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Windhoek: biography of a place

Avatar of inke inke - 09. November 2018 - Discover Namibia

Aerial view of Windhoek 2016 with the Auas Mountains in the background. (Photo: Hp.Baumeler)

Brigitte Weidlich

At an altitude of nearly 1700 metres where high-rise buildings shape the skyline, the Namibian capital Windhoek with nearly 500 000 inhabitants is a modern and busy city. One can hardly believe that in 1890, just 127 years ago, there was only the African bush and a derelict ruin of an abandoned mission station in what is today’s Klein Windhoek.  

Foundations laid

On 18 October 1890, the German imperial military officer, Hauptmann (Captain) Curt von Francois laid the foundation for the first clay brick building, the Alte Feste (Old Fortress). That date is regarded as the founding of Windhoek. The fortress still exists today as a museum. Von Francois had drawn up the plan for the fortress himself. Down the hill, where the Goethe Institute is situated in the former Estorff House and a few metres to the right of the fortress, where the Lutheran church (Christuskirche) is, were hot springs. Most springs were sealed a few years ago. Further east, in today’s Klein Windhoek, hot springs were at the Wasserberg (water mountain). These springs gave off steam. 

Jonker Afrikaner arrived first

The Herero people who had settled in today’s north-western Namibia in the 1700s and the Orlam and Nama-clans, who had immigrated from South Africa in the early 1800s, knew about these hot springs. The Nama-leader Jonker Afrikaner is said to have settled with his people at the Wasserberg springs in 1840. He called them “Ai-Gams”, meaning “fire water”. The Herero people named them “Otjomuise” (place of steam). Afrikaner and his men had been engaging in several tough battles with the Herero in 1835 and took their cattle. “The devastating drought of 1829-30 had driven the nomadic Herero far south even to the Fish River,” wrote Nicolai Mossolow in his book This was old Windhoek. The various Nama and Orlam clans feared for their grazing grounds.

Renaming to Windhoek

According to Mossolow, Jonker Afrikaner changed the name Ai-Gams to Windhoek (windy corner) around 1860. Apparently this was due to prevailing winds many days of the year. Another theory is that Jonker, who was said to have been born at Winterhoek (winter corner) in South Africa’s Cape Province, renamed it Winterhoek (‘hoek’ = Dutch word for corner). Jonker built a house at the place where the South African embassy is situated today, the former Berg Hotel. He also had a church built, which could seat 500 people.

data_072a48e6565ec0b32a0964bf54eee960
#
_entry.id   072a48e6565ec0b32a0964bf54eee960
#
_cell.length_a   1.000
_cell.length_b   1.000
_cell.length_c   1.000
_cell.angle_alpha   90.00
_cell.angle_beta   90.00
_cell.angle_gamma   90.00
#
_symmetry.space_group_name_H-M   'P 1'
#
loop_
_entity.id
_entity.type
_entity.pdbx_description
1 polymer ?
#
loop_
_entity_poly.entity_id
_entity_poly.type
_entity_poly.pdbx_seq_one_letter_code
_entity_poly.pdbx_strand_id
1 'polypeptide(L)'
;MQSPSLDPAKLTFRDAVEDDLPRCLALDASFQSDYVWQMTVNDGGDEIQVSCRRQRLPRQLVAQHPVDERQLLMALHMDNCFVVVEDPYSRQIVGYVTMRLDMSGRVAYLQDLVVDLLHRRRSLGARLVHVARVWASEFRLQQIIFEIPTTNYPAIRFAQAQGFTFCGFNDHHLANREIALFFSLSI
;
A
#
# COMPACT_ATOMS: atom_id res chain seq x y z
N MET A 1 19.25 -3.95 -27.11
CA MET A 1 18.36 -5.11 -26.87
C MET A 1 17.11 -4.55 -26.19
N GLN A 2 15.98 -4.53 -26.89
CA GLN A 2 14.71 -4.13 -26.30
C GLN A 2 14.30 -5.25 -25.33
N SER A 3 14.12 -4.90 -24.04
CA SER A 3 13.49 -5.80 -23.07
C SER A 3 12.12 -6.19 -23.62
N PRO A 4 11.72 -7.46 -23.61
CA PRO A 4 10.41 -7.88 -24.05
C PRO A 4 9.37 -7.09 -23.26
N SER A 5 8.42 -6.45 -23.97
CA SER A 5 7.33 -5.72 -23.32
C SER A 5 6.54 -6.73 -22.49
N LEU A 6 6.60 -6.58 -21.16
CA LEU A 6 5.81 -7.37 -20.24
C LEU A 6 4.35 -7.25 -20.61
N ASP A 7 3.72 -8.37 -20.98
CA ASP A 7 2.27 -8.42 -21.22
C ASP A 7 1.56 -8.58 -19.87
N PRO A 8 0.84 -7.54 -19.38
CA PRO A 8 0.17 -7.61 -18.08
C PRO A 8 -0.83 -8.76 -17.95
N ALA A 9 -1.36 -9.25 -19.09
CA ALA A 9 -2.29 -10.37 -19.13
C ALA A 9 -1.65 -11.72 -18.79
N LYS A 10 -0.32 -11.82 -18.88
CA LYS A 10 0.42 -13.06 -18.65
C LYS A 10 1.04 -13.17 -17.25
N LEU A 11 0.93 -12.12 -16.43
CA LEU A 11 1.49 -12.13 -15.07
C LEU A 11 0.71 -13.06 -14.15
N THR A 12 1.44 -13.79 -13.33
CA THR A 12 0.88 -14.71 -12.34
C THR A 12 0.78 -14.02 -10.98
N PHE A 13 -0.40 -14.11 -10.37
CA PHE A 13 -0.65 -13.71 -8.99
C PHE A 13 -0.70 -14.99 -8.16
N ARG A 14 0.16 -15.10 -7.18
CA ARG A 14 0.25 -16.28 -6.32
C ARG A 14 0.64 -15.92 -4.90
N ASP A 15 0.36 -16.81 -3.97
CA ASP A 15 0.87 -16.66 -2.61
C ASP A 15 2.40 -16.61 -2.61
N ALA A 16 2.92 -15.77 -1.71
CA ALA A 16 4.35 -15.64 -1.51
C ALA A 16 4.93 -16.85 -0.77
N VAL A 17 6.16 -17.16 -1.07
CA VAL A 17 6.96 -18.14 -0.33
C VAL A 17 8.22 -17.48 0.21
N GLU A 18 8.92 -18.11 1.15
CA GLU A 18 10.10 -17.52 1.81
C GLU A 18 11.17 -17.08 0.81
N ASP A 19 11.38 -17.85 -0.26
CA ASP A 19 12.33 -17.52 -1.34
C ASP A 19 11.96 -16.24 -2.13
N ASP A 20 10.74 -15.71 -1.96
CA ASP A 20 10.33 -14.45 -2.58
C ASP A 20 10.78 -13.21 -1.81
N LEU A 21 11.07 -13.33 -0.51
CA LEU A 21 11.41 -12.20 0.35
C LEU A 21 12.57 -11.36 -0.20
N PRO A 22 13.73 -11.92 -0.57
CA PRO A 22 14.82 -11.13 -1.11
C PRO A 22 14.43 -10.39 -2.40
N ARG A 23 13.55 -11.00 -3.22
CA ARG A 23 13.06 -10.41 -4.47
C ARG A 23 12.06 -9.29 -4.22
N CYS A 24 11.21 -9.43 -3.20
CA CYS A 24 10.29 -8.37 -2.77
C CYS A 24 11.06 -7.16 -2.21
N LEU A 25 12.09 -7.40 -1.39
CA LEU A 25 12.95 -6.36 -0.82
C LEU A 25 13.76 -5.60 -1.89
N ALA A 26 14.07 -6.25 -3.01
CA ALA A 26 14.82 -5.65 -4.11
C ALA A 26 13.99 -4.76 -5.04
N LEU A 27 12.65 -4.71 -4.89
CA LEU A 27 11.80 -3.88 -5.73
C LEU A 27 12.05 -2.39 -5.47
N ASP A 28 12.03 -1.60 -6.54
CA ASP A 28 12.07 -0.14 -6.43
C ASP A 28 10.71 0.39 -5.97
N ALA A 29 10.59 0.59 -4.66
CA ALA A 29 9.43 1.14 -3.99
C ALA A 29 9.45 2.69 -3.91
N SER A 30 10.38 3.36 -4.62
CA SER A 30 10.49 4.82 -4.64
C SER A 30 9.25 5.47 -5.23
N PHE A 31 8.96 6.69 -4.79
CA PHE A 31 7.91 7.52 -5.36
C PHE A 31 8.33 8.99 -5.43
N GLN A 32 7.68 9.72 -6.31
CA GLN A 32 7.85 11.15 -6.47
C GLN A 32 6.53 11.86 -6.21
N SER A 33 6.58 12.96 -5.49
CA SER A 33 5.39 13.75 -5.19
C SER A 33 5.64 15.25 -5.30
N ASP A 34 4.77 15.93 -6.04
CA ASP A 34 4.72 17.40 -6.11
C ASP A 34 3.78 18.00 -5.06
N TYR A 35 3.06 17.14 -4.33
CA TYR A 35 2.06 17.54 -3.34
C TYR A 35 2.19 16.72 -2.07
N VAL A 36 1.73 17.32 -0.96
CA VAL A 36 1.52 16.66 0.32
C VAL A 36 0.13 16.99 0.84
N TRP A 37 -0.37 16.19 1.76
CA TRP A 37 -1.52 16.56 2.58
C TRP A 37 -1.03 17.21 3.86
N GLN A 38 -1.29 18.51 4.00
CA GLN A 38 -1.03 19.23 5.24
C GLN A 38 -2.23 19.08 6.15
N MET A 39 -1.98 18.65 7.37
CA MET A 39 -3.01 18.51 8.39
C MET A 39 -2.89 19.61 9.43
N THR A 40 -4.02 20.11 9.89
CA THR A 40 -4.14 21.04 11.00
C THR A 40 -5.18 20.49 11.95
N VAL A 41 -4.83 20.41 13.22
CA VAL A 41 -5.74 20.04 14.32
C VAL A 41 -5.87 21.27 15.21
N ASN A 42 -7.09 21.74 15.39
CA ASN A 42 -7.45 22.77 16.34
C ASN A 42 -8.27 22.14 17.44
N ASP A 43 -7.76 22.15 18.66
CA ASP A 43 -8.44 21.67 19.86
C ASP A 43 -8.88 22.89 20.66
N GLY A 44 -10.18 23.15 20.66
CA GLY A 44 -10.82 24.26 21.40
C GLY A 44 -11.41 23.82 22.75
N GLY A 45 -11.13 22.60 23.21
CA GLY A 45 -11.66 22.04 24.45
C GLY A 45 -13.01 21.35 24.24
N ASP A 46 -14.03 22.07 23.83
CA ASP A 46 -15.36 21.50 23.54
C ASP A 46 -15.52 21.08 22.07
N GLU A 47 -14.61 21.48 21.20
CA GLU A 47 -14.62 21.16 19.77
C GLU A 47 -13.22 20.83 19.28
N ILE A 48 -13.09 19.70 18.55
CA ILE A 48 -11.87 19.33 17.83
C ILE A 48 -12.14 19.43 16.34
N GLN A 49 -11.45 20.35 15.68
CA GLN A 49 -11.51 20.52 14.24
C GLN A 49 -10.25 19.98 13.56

Despite several peace treaties between the Nama and Herero in 1842 and 1870, they still clashed and raided each other’s cattle. On 20 August 1880 at Gurumanas, just west of Windhoek, there was another bloody clash between the old foes. Chief Maharero in retaliation had all Namas killed at Okahandja three days later. Jan Jonker Afrikaner, who had succeeded his father, fled Windhoek with his people, warning his missionary, J.G. Schröder to do the same. On 26 August 1880 Schröder hastily left for Rehoboth. At noon the Hereros moved in, pillaged the Nama huts, looted the mission house and partly destroyed it. The beautiful orchards with 200 citrus trees and nearly 2000 grape vines were abandoned and perished. Hardly anybody settled in Windhoek for the next ten years.

Windhoek (around 1908) seen from the south. (Private Collection Walter Rusch)

German colonial days

On 7 October 1884, Imperial Chancellor Otto von Bismarck declared the colony of German South West Africa. Curt von Francois arrived in Windhoek on 17 October 1890 with 32 soldiers of the protection force (Schutztruppe), having landed at Walvis Bay earlier. He and his brother, Hugo von Francois, also an officer, moved into the only brick house (or what was left of it) in the area, being missionary Schröder’s house in Klein Windhoek. Von Francois had the house provisionally repaired and ordered his officers to revive the gardens.

Von Francois had several erven (plots) measured out down the hill from the fortress, in what became Kaiserstrasse (Independence Avenue since 1990). They were offered for sale in January 1893. The trader, August Schmerenbeck, bought the first one. The company Mertens & Sichel bought the second erf and Wecke & Voigts the third one. All three companies set up shops.